July 13, 1944: Ernő Rubik is born in Budapest, Hungary. His father was a flight engineer at a local airplane factory and his mother was a poet. He graduated from the Technical University in Budapest in 1967 with a degree in architectural engineering. His post graduate studies were in sculpting and interior architecture. He worked as an architect from 1971 to 1975 and then became a professor at the Budapest College of Applied Arts. He has always lived in Hungary. He also invented a little puzzle game that came to market in 1974. In the early 1980s he began editing a game and puzzle magazine called ..És játék (“…and games”).
The Rubik’s Cube is a 3-D mechanical puzzle originally called the Magic Cube. The game was licensed by Rubik to be sold by the Ideal Toys company. The cube is six-sided with each side made up of nine smaller cubes or “cubies” or “cubelets” with nine of these smaller cubes faced with one, two, or three of the six colors available. The small cubes are affixed to the core mechanism so they can be rotated. The cube is made up of 21 pieces: a single core with three intersecting axes holding the six center squares in place while still letting them rotate and 20 smaller plastic pieces which fit into the assembled puzzle.
There are twelve edge pieces, each with two colors, and eight corner pieces which each have three colors. The six center squares each have only one color. The original 3 x 3 x 3 Rubik’s Cube gives several different ways to arrange the smaller cubes. There are 40,320 ways to arrange the corner cubes and 239,500,800 ways to arrange the edges. There are exactly 43,252,003,274,489,856,000 permutations or ways to arrange the cube’s smaller cubes. That is about 43 quintillion, not the billions usually advertised.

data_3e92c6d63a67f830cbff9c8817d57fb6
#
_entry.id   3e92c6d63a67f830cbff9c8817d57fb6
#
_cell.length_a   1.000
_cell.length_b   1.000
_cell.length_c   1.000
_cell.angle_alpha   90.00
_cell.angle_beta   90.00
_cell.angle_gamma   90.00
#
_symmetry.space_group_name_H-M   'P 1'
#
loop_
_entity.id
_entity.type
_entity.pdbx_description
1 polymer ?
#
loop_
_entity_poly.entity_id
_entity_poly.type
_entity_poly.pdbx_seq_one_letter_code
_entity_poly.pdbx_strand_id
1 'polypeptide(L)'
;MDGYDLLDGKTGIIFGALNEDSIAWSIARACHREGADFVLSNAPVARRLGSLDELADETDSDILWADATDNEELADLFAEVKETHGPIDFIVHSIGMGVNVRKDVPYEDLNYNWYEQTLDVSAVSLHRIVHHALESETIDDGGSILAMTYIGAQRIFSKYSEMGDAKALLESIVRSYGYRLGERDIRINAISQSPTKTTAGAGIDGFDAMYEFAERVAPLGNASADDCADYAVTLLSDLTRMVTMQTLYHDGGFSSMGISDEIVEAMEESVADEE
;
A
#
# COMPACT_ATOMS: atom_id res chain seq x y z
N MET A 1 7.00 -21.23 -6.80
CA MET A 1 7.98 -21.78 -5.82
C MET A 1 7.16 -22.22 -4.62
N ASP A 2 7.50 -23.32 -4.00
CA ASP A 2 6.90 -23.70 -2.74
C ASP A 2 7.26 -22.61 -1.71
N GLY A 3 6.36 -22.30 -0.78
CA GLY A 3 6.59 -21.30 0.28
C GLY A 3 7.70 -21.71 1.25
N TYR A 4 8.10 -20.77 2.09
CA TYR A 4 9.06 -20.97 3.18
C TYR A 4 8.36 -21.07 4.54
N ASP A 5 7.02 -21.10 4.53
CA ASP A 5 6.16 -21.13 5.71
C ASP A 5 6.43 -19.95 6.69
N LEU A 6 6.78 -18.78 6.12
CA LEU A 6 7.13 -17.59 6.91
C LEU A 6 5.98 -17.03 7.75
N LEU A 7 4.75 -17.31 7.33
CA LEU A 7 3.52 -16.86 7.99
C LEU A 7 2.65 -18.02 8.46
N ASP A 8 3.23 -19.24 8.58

There are algorithms used to solve scrambled Rubik’s Cubes. The easiest way to solve the puzzle may be to take it apart and simply put it back together with the sides properly sorted. Some of these algorithms are easy enough to be memorized by people, but these aren’t the optimal solutions. There is not a “least moves” solution for any instance of the Rubik’s cube, but the latest claim is 22 moves. The algorithm to arrive at this is called God’s Algorithm. Many mathematicians believe the number to be 20 moves, but haven’t yet figured the supporting algorithm. You can also solve Rubik’s Magic, Rubik’s Snake, and Rubik’s 360 if the Cube is too easy.
I do not truly consider myself an icon, but the Cube has been quite successful.
Usually we are saying only part of the truth.
The problems of puzzles are very near the problems of life.
I wanted nothing else than to make the object as perfect as possible. – all from Ernő Rubik
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